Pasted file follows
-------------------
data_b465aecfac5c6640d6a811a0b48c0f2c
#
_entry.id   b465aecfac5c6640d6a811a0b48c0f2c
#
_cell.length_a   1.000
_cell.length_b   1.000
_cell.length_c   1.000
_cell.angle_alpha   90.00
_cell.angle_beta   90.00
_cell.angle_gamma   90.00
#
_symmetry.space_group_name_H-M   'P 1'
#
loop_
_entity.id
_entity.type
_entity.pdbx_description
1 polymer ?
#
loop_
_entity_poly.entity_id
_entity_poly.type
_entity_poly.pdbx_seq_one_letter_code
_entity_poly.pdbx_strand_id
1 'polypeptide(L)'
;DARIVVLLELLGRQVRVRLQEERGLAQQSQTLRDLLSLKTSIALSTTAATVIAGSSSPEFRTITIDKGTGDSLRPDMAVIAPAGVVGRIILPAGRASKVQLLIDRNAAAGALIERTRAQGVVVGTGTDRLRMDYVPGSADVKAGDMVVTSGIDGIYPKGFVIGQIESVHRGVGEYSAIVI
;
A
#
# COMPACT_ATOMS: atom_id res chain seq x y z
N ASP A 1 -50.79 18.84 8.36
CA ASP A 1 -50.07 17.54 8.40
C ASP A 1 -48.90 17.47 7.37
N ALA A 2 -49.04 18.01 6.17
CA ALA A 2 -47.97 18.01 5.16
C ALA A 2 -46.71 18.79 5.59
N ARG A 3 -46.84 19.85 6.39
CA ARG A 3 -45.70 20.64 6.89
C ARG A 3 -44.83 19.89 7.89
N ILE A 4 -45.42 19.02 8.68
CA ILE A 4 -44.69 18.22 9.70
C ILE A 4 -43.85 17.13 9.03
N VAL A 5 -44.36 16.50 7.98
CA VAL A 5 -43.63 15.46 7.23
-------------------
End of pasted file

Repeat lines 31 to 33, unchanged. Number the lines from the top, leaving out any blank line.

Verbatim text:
N ASP A 1 -50.79 18.84 8.36
CA ASP A 1 -50.07 17.54 8.40
C ASP A 1 -48.90 17.47 7.37